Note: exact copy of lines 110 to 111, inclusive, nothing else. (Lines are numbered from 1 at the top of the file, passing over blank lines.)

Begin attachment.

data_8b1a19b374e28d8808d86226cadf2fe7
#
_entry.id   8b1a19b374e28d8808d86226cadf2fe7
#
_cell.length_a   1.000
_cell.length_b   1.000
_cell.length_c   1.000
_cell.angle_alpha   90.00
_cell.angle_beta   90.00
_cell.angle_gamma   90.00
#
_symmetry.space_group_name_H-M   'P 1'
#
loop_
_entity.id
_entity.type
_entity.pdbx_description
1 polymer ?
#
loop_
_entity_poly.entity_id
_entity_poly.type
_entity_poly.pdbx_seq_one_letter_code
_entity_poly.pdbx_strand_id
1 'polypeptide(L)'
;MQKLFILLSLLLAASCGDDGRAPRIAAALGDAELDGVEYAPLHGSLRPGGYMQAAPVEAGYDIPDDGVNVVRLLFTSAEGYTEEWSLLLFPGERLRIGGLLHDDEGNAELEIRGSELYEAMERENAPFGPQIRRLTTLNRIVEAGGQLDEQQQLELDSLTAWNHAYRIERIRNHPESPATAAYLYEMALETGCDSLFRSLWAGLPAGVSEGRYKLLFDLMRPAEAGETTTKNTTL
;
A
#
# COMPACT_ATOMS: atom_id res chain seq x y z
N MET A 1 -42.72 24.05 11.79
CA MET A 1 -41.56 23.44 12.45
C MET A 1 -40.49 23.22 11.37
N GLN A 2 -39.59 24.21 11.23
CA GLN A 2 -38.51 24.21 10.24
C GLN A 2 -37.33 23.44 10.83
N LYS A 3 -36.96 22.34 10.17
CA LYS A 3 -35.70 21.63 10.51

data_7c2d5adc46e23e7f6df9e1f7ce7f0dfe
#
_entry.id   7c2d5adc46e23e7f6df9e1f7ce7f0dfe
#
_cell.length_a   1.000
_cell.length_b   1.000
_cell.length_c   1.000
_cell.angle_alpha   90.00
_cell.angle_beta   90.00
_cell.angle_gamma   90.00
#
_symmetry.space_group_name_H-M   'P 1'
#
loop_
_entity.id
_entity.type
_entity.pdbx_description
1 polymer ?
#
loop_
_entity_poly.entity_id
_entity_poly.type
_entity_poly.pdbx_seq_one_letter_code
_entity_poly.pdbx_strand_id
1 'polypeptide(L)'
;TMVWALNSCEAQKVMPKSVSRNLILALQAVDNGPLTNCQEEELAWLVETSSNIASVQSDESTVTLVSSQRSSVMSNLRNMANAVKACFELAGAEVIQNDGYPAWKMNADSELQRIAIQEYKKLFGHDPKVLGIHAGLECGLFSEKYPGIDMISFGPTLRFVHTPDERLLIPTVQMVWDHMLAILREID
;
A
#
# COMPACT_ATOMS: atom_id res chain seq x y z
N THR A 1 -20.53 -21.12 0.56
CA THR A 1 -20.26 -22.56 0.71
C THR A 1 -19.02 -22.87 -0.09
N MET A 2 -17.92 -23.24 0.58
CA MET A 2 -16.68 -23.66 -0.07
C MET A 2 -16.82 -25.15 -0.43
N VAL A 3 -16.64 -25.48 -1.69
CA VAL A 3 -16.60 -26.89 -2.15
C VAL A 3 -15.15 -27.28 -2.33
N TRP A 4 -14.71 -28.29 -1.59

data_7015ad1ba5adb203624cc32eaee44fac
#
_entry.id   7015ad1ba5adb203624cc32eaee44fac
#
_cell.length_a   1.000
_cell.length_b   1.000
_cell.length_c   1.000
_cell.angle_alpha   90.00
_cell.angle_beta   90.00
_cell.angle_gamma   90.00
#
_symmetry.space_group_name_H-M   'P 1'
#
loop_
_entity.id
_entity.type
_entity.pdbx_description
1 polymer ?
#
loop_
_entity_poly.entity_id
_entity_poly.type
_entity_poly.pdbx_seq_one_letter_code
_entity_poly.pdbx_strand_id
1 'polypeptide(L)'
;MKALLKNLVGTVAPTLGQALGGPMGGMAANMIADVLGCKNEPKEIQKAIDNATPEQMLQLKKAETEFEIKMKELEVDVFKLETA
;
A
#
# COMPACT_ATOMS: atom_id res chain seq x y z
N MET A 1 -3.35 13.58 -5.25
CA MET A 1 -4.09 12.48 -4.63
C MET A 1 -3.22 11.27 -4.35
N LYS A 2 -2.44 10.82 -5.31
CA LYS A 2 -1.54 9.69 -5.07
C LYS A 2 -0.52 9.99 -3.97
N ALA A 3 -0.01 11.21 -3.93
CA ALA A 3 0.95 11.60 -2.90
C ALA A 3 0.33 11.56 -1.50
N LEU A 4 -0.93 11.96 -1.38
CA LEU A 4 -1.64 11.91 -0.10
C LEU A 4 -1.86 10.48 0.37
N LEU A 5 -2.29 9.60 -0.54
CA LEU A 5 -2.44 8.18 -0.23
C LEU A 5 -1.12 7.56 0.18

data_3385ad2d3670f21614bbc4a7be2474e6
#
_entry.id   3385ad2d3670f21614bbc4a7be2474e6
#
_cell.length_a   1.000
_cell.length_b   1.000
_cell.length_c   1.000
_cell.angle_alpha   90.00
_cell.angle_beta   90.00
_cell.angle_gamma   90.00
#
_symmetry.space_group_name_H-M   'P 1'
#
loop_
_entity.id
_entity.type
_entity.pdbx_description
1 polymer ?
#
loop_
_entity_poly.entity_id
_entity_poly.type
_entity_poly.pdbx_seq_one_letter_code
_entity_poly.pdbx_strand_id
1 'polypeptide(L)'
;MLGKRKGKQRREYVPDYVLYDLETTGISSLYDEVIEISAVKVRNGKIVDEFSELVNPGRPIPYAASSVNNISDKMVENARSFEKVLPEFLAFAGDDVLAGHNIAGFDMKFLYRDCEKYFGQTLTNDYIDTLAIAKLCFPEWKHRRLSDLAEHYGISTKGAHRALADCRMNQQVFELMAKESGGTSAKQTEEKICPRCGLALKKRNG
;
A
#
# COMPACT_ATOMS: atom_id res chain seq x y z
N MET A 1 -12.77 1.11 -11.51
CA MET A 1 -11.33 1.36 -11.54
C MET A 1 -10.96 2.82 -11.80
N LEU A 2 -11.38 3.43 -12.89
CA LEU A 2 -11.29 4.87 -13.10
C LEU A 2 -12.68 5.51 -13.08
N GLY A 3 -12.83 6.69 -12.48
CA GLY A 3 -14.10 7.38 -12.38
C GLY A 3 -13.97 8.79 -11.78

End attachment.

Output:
CA MET A 1 -4.09 12.48 -4.63
C MET A 1 -3.22 11.27 -4.35